Actually, it was really two series, the way I see it. The first four issues were titled The Sinister House of Secret Love and the stories were gothic romances. Starting with issue number five, the title changed to Secrets of Sinister House and the stories became increasingly macabre and fantastic. Beginning with issue six, the character of Eve (along with Cain and Abel) began introducing the individual stories in the achingly familiar format for horror anthology comics. As with any anthology, comics or otherwise, the stories are a little uneven. Having come out originally in the first half of the 1970s, they are a little dated by now, too, but I am a fan of the past so for me this is a great collection. Recommended for rainy days.
III. Swamp Report…
Slim pickings in the swamp this month. Things are drowsier than usual here in the dead of winter. There is one thing to report: Vertigo has announced volume three of its reissues of Alan Moore’s run on The Saga of the Swamp Thing. Due out in June, this collection gathers issues 35-42, notable especially for the first appearance of John Constantine. The information available so far indicates this will be a trade paperback, but I suspect it is more likely to be a hardcover to match the two recent hardcover reissues.
IV. Parting Shots…
Aliens vs. Predator: Three World War #1. Aliens vs. Predator is a great set-up, no matter what the story. The movies grow increasingly idiotic but this new comic series has real potential. This time, a rogue group of Predators called Killers (because they are not interested in hunting, just in killing) has learned to control the bugs (the Aliens) and is using them as weapons. The Colonial Marines must stop them. Here we go. I can’t say if the series will hold up throughout its run but it is off to a good start.
Grim Jack the Manx Cat #1-5. This Grim Jack title was originally serialized on line at www.comicmix.com. This is one of the titles IDW is pushing as content for the iPad platform and is part of the leading edge in the new wave of digital comics. About the content … Timothy Truman’s art is thick and vibrant throughout the series and John Ostrander’s narrative is swashbuckling with many decapitations, strange creatures, and exotic locations like the Slippery Pussy Club. If you have never read a Grim Jack story before, you can start here. This is a good one.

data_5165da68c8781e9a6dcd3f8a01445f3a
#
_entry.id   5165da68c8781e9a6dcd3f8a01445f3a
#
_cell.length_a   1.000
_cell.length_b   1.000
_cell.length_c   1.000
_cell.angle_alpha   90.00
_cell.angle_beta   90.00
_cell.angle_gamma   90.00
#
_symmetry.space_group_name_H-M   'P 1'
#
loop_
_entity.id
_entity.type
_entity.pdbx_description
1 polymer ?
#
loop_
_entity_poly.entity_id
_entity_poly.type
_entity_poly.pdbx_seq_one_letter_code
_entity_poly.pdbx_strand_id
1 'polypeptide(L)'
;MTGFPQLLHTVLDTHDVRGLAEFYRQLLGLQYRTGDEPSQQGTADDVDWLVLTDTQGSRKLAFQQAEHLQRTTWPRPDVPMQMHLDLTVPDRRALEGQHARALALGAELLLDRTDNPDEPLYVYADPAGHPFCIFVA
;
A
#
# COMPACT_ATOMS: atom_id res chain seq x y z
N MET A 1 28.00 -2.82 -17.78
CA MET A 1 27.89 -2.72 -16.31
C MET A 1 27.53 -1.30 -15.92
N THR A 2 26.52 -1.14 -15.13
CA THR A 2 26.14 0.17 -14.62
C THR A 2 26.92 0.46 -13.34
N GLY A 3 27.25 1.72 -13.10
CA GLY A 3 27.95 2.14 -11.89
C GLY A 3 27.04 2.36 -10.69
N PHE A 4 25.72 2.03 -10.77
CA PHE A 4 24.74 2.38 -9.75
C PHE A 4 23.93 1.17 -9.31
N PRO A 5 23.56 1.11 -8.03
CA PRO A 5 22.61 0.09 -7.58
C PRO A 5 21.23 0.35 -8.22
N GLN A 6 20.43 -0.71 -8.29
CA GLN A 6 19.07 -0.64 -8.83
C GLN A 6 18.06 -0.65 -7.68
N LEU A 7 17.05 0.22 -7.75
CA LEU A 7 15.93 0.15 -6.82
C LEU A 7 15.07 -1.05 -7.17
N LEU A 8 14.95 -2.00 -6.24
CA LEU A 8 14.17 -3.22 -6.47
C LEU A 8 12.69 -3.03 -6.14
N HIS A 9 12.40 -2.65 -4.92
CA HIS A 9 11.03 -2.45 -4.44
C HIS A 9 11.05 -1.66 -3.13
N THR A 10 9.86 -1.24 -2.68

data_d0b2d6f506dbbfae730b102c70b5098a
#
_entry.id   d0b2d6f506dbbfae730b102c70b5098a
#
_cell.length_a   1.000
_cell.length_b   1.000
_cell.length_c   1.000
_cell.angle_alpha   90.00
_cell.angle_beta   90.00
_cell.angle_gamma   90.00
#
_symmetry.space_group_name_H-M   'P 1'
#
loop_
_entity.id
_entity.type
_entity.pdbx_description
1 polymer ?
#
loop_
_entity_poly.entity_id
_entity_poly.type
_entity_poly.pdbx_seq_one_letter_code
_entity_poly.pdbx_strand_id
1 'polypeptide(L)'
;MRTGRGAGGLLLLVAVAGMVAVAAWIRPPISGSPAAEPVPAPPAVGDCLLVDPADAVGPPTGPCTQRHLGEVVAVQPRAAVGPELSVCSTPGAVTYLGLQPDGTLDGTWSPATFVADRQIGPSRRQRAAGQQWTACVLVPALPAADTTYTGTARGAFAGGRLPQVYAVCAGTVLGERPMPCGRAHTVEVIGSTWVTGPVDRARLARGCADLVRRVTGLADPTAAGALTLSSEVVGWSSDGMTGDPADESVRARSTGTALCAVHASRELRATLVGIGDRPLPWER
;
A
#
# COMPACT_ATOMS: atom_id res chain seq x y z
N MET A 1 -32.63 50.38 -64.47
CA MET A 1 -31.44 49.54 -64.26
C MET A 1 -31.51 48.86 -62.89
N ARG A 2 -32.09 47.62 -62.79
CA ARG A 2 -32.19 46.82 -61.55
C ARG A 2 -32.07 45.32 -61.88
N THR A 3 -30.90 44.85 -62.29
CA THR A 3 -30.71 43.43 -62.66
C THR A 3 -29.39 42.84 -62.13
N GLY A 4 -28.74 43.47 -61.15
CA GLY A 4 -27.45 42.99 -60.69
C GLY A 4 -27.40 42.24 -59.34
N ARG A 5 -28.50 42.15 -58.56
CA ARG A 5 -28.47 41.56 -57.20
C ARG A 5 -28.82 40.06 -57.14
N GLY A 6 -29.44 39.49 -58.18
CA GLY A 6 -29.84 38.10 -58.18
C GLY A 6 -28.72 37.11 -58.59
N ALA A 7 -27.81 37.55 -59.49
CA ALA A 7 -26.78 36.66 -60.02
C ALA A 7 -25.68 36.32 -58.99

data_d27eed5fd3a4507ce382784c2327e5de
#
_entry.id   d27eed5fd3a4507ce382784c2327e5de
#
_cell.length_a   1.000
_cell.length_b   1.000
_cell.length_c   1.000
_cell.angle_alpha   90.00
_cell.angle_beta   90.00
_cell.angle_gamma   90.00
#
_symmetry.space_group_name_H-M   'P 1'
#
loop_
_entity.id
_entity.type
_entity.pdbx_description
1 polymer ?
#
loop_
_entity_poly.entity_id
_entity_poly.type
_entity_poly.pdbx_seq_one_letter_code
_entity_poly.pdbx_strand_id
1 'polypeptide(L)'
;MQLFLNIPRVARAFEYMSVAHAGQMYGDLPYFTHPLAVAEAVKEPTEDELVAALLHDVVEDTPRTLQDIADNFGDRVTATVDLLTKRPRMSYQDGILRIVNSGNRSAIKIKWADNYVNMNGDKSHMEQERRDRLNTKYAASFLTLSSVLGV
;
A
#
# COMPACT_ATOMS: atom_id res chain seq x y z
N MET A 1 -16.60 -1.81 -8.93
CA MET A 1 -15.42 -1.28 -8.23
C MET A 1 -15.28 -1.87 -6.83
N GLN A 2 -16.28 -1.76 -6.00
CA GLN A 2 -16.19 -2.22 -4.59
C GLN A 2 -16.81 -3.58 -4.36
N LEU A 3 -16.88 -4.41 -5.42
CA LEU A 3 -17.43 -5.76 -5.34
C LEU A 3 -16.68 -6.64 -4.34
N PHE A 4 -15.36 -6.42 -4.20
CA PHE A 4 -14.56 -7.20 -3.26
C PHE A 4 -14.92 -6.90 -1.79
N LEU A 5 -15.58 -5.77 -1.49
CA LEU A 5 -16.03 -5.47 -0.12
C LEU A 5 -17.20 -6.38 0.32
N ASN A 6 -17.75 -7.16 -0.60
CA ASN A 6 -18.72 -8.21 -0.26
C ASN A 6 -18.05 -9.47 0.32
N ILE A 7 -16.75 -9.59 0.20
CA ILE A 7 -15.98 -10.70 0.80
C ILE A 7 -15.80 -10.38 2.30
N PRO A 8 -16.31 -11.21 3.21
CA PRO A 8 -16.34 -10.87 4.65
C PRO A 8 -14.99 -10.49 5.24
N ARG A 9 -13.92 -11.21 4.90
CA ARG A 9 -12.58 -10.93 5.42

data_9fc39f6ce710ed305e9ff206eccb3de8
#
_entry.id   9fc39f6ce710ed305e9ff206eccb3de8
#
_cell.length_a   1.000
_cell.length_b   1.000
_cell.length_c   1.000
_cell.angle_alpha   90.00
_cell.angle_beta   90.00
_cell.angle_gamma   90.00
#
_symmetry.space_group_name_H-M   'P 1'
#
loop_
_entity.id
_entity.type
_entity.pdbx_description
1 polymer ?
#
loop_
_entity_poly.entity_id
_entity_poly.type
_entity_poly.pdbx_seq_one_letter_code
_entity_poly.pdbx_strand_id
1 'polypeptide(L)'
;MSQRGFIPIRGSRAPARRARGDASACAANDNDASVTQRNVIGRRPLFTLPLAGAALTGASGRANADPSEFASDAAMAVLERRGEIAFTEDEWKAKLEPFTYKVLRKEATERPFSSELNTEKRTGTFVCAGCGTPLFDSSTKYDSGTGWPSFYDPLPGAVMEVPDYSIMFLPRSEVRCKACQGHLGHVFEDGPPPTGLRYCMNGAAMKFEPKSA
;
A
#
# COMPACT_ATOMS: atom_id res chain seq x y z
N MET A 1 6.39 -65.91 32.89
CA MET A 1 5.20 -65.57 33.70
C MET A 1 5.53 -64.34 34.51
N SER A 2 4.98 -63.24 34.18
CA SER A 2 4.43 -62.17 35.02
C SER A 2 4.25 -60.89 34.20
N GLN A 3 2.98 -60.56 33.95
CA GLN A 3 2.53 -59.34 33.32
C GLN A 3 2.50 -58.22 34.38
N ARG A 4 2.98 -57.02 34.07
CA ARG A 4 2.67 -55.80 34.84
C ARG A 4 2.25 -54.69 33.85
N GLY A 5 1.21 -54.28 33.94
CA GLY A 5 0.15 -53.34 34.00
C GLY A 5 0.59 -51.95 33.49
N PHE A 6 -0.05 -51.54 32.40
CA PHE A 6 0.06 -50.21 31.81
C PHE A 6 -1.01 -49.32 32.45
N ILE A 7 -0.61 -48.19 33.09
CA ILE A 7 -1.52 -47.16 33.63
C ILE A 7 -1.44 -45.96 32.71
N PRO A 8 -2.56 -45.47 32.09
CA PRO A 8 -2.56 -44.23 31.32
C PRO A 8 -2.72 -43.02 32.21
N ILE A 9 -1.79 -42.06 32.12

Neonomicon. Alan Moore is writing a new horror comic that follows his short story “The Courtyard,” which as adapted into a comic in 2003 by Jacen Burrows and Antony Johnston. It is nice to have a sequel because that original comic was a real cliffhanger. Neonomicon does not actually begin until the Fall but there is a preview issue available now. The artwork, by Burrows from the Courtyard comic, is good and the writing has all the hallmarks of Moore. This is could be one to covet.
Zombies vs. Robots: Aventure #1. This is a pretty cool idea – each issue has about eight pages of three different series in the ZvR omniverse: “Kampf,” “Masques,” and “Zuvembies vs. Robots.” Written by Chris Ryall, the three story lines are illustrated by artists demonstrating completely different styles that somehow, against all odds, come together to form a unified whole. Covers by Ashley Wood. You cannot possibly go wrong.
Heavy Metal V34N2: Mythical Special. Let’s not forget, everyone, that Heavy Metal is still being published. The Spring 2010 issue has three stories that are PG tales with mythological settings. If you don’t subscribe, every once in a while you should pick up a copy and take a look at it. Each issue usually has something worth reading.
Locke & Key: Crown of Shadows #3. The coolness rolls on. A new key is discovered in an oddly labeled jelly jar and this key packs a punch. Buy it, read it. My highest recommendation.
Hellblazer #261-264: India. John Constantine goes to India seeking purity so he can raise his lover from the dead. The purity thing didn’t work out, but he did get a word with his dearly departed. The story structure is very familiar to the series (demon on the loose causing increasingly widespread havoc) but not too old hat to be entertaining. The background pieces offer many authentic touches from India that surprised me pleasantly. In all, I highly recommend this medium-quality arc.
V. Next time…
I am off to Florida for the annual International Association for the Fantastic in the Arts conference so I’ll tell you all about that. Plus Deadworld Frozen Over finally wraps up, American Vampire gets started, and maybe there will be a preview of the Blackest Night feature that I’ll have for you in column 005.
VI. Technical points…
If you have review material or suggestions you can contact me at email@example.com.
The publishers are as follows.
The Dark Tower Fall of Gilead and Hulk are published by Marvel Comics.
Zombies vs. Robots, Locke & Key, Grim Jack, Ghoul, and Winterworld [collection]are published by IDW.
Winterworld [original comic] is published by Eclipse Comics.
Secrets of Sinister House and Blackest Night are published by DC Comics.
The Chill and Hellblazer are published by Vertigo.
Aliens vs. Predator: Three World War is published by Dark Horse Comics.
Heavy Metal is published by Metal Mammoth, Inc.
Neonomicon and The Courtyard are published by Avatar.
Wayne Edwards has been quietly writing, editing, and publishing for the past three decades. He divides his time between Anchorage [Alaska], Burlington [Vermont], and Mysore [India].